Vince, the Rogue Trader
For about 25 years, I have worked on Wall Street, first as a reporter and then for several of its firms. “The Street” is a social ecosystem that is unique in its outsized effect on the rest of the world. Like the proverbial butterfly that flaps its wings and sets in motion a hurricane, the Street’ s everyday business can foster widespread prosperity or misery, often in unpredictable ways. This is the second in a series that I hope will shed some light on a place that remains opaque to outsiders. The names have been changed for my protection.
It was the hey-day of Wall Street’s trading floors – before the regulators cracked down, and before computer programs replaced sweating, cursing humans.
In Manhattan, the Irish and Jewish firms still ruled. They competed to build the biggest floors: brightly lit row upon row of long desks manned by hyper-adrenalized traders shouting at each other over banks of flashing data terminals and ringing phones, flickering tickers and screens overhead, a sea of frenzied activity in the pursuit of money.
Cutson was a Jewish firm, but the head of its OTC stock trading desk was a lanky Italian from the Bronx who looked Irish, with a drinker’s nose, a big mop of thatch-colored hair, and pitted skin from a tough adolescence. He wore tailored pin-striped suits but tricked them out with bright suspenders and flashy cufflinks.
Vince wasn’t the smartest guy on Wall Street, but he was gregarious and had a gamblers’ sense of when to lay back and when to put all his chips on the table. He had a loud, commanding voice, and when he bellowed across the floor, all his traders heard him, and everyone followed his orders. His trading desk made big money for the firm.
He pulled down several million a year – somewhere south of eight figures, but enough to put his family in a co-op apartment in one of the better buildings on Park Avenue, and enough to fund polo lessons, which he played in the Hamptons with other with other rising stars.
He surprised me the first time I met him. I was new to the Street, and I assumed he would consider a journalist to be the enemy. My newspaper’s mission was to break news, and the best kind of news, of course, was bad news – news that Cutson would not want to be made public.
But Vince took me into his office, glass-walled so he never took his eyes off his traders, and handed me a confidential report about the profitability of trading desks around the Street. Of course it made his desk look good – but in years to come he would always give me the report as soon as it was released, even when his desk had suffered a bad quarter.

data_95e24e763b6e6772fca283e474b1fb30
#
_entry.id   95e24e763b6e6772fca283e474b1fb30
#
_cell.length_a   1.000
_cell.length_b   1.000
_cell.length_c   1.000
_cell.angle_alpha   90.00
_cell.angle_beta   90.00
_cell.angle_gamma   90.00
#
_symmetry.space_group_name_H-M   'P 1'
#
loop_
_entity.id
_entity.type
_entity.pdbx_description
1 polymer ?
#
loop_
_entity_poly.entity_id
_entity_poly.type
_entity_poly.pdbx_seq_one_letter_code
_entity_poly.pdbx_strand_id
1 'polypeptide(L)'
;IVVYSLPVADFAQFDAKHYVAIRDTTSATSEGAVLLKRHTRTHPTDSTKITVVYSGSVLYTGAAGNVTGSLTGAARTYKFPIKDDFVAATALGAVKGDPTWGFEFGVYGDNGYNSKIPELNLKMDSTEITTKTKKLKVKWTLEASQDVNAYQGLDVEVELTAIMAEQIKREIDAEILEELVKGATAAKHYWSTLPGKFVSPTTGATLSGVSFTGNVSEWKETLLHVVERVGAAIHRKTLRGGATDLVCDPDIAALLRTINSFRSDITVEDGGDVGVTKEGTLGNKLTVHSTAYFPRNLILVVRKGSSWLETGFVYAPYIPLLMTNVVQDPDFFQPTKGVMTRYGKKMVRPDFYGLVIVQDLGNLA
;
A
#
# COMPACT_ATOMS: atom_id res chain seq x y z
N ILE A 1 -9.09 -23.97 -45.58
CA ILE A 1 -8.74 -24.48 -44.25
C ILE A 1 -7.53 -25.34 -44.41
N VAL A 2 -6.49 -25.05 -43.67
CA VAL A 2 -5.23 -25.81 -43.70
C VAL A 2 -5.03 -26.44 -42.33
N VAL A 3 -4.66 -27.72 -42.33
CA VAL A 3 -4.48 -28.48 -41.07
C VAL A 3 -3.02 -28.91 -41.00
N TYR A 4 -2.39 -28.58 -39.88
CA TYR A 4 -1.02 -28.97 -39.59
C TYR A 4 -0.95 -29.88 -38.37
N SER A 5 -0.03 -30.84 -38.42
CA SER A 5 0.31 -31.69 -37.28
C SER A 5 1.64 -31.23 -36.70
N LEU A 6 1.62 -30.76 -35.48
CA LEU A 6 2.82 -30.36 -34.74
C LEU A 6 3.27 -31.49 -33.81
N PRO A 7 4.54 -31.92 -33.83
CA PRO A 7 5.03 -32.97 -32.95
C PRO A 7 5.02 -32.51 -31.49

I would call him several times a week for many years to trade gossip, and he was my source for many headline stories.
Vince had a rogue’s smile and attitude, but I always assumed he was honest. Until the day one of his traders called me and said Vince had been escorted off the floor by armed guards. The firm wasn’t saying why, but the trader told me it was for mismarking trades, to make higher profits at the expense of clients. Vince had been escorted from the building and advised to lawyer up – because the firm would not be defending him.
It was a great story for our magazine, and I had an exclusive.
I reached Vince at his Park Avenue co-op, on a personal line he had given to me years earlier. “Mike!” he said, sounding as top-of-the-world as ever. “Hey, this thing sucks, doesn’t it? My lawyer says I can’t comment on the record, so just say I couldn’t be reached, okay?”
I told him what the trader had told me, and said that I had to ask him, “Did you know this was going on?”
“Of course not!” Vince was quiet for a moment. Then he said in a more subdued, sober tone. “Mike, you’ve been a friend for a long time and I wish I could tell you the whole fucking thing, but I got lawyers saying I can’t even talk to my wife about it, you get what I mean? It’s that confidential. All I can tell you is that your source doesn’t know what he’s talking about. But when this whole sorry mess is over, we’ll have a drink and I’ll give you everything. You’ll laugh your ass off.”
I wrote my news story straight, saying only that Vince had been escorted off the floor but the firm wasn’t saying why. I didn’t mention the mismarked trades, because I only had one source. And I wrote that Vince couldn’t be reached.
Did I do the right thing? Did I go to easy on him? I couldn’t use what the trader told me unless I had a second source, and I couldn’t find one by deadline. Maybe I could have searched harder. But it’s hard to label someone a villain when they’ve been good to you.